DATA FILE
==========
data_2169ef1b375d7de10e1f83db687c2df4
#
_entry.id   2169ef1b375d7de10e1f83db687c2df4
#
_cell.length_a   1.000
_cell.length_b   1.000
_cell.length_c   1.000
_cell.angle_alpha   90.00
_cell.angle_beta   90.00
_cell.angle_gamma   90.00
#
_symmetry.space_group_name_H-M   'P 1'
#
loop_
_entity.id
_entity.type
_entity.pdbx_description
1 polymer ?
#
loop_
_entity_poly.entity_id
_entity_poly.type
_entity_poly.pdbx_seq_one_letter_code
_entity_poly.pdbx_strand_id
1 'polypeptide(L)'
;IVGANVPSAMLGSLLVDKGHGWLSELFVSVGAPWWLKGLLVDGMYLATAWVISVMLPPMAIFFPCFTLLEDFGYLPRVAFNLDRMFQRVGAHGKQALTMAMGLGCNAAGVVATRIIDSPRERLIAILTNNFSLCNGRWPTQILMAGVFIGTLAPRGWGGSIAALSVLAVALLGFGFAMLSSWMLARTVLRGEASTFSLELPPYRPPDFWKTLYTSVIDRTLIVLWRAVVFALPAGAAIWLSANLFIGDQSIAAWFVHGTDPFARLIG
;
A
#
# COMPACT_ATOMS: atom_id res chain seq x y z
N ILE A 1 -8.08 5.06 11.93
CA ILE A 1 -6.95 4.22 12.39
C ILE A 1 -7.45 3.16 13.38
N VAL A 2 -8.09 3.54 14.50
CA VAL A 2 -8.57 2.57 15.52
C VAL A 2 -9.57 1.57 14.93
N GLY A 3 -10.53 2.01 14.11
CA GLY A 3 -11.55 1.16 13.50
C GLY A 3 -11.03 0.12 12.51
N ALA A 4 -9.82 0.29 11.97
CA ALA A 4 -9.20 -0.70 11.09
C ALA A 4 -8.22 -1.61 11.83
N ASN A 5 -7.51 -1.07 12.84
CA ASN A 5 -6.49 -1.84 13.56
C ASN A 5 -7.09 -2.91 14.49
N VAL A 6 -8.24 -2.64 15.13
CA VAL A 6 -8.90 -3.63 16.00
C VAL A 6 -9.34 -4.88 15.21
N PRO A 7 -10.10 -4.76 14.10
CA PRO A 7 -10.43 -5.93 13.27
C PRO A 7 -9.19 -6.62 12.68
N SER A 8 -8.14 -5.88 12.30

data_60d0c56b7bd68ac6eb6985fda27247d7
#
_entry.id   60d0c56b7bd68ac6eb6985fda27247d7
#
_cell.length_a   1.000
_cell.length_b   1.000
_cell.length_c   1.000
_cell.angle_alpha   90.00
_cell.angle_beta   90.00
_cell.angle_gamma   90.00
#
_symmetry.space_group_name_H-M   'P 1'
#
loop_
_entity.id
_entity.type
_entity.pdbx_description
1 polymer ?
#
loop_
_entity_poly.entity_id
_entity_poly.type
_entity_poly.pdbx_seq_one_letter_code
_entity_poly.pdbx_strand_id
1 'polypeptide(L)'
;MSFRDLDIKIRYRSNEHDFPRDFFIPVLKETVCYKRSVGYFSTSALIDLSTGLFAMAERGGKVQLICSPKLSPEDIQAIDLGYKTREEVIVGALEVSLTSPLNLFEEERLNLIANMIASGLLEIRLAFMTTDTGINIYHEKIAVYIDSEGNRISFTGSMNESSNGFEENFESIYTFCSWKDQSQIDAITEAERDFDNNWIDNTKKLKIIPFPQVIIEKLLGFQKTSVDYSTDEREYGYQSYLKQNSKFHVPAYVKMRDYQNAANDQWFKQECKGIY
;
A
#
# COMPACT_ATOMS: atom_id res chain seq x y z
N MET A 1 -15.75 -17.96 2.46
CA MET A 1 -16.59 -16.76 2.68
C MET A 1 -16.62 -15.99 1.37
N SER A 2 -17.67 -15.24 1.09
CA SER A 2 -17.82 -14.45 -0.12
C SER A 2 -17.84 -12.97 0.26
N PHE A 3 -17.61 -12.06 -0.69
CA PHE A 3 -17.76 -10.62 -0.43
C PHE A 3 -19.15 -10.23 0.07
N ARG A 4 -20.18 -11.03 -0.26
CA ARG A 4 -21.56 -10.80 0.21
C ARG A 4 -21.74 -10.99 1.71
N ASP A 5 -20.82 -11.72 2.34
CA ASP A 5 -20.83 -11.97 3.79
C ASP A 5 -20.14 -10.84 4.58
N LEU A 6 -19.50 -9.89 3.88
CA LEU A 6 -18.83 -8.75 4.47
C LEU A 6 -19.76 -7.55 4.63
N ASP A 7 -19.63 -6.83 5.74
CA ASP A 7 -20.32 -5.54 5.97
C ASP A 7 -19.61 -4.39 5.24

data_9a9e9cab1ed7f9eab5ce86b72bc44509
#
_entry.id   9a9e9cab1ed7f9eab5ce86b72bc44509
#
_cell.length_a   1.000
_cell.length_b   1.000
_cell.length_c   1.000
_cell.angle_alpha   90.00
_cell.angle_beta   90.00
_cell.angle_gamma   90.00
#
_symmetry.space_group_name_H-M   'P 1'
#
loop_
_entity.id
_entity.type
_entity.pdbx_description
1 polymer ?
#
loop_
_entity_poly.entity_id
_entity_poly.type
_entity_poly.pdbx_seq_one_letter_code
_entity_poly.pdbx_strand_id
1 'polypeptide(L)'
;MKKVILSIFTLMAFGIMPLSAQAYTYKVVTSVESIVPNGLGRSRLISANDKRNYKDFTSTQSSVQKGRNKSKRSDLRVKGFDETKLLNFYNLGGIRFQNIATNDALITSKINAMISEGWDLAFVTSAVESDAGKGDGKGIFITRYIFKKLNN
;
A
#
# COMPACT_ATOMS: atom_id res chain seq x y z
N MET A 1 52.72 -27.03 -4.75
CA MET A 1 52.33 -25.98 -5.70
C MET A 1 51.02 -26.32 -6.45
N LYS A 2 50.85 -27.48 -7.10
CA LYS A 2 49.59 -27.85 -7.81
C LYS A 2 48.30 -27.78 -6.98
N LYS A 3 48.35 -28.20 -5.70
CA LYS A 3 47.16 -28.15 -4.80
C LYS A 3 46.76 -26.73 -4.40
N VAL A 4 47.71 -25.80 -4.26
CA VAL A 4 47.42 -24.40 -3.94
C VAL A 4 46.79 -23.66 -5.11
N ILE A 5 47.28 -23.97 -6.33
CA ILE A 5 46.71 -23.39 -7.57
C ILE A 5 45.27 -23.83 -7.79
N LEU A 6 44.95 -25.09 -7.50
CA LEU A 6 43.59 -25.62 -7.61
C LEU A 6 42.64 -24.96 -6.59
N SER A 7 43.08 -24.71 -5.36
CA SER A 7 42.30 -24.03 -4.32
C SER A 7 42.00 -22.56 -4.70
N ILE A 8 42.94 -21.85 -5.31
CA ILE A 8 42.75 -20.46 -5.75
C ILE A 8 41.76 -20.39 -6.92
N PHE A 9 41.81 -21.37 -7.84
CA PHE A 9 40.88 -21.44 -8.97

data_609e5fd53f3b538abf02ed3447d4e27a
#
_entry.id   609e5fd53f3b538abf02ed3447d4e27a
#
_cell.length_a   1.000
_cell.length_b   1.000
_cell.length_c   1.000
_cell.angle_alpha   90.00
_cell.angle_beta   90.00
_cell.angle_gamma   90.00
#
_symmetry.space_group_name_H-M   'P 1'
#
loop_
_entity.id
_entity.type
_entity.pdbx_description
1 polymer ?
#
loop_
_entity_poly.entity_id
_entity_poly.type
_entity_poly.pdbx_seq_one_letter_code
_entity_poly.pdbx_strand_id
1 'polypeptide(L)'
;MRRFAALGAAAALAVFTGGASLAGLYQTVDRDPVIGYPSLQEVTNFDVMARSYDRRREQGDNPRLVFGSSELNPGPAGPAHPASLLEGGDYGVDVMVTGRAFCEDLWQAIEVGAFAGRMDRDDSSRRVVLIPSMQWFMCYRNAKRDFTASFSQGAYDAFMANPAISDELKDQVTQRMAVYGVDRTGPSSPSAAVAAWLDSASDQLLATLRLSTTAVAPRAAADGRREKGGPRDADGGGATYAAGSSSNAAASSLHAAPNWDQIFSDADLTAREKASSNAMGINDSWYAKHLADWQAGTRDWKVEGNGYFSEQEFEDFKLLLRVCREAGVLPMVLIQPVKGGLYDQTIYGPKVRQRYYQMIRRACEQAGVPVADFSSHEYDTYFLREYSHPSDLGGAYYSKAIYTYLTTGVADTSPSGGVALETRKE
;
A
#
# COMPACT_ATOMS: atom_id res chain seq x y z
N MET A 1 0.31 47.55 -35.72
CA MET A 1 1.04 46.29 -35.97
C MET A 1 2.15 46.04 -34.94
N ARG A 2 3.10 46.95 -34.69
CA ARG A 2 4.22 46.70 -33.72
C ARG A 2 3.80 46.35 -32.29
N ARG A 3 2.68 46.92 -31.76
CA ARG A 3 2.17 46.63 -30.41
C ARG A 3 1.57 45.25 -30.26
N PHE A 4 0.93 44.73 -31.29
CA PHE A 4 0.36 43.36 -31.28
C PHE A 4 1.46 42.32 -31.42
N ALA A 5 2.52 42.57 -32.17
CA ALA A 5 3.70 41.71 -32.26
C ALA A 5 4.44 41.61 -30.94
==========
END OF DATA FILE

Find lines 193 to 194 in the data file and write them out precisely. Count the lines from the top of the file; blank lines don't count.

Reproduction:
N ARG A 2 3.10 46.95 -34.69
CA ARG A 2 4.22 46.70 -33.72